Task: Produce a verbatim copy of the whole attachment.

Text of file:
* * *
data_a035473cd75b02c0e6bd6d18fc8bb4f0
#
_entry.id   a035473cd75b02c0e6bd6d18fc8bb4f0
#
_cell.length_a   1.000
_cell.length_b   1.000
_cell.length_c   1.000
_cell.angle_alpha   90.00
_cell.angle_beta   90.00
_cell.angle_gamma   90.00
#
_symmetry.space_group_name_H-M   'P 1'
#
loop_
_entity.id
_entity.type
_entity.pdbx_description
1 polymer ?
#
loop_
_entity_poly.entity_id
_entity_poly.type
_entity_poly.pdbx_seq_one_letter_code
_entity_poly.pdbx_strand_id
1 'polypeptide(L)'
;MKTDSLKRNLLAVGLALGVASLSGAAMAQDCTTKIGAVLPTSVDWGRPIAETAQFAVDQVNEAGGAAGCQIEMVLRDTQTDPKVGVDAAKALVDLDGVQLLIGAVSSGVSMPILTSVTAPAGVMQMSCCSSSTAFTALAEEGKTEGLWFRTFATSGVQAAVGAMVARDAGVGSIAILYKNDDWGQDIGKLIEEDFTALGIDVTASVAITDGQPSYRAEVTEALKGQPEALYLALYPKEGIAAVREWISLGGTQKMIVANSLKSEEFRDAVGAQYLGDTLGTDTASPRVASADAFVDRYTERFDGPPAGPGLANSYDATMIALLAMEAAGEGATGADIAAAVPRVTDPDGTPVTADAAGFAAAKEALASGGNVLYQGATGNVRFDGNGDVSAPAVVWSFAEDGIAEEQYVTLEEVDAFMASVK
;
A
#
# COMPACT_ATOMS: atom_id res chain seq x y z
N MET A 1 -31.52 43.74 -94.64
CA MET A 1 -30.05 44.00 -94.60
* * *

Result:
data_a035473cd75b02c0e6bd6d18fc8bb4f0
#
_entry.id   a035473cd75b02c0e6bd6d18fc8bb4f0
#
_cell.length_a   1.000
_cell.length_b   1.000
_cell.length_c   1.000
_cell.angle_alpha   90.00
_cell.angle_beta   90.00
_cell.angle_gamma   90.00
#
_symmetry.space_group_name_H-M   'P 1'
#
loop_
_entity.id
_entity.type
_entity.pdbx_description
1 polymer ?
#
loop_
_entity_poly.entity_id
_entity_poly.type
_entity_poly.pdbx_seq_one_letter_code
_entity_poly.pdbx_strand_id
1 'polypeptide(L)'
;MKTDSLKRNLLAVGLALGVASLSGAAMAQDCTTKIGAVLPTSVDWGRPIAETAQFAVDQVNEAGGAAGCQIEMVLRDTQTDPKVGVDAAKALVDLDGVQLLIGAVSSGVSMPILTSVTAPAGVMQMSCCSSSTAFTALAEEGKTEGLWFRTFATSGVQAAVGAMVARDAGVGSIAILYKNDDWGQDIGKLIEEDFTALGIDVTASVAITDGQPSYRAEVTEALKGQPEALYLALYPKEGIAAVREWISLGGTQKMIVANSLKSEEFRDAVGAQYLGDTLGTDTASPRVASADAFVDRYTERFDGPPAGPGLANSYDATMIALLAMEAAGEGATGADIAAAVPRVTDPDGTPVTADAAGFAAAKEALASGGNVLYQGATGNVRFDGNGDVSAPAVVWSFAEDGIAEEQYVTLEEVDAFMASVK
;
A
#
# COMPACT_ATOMS: atom_id res chain seq x y z
N MET A 1 -31.52 43.74 -94.64
CA MET A 1 -30.05 44.00 -94.60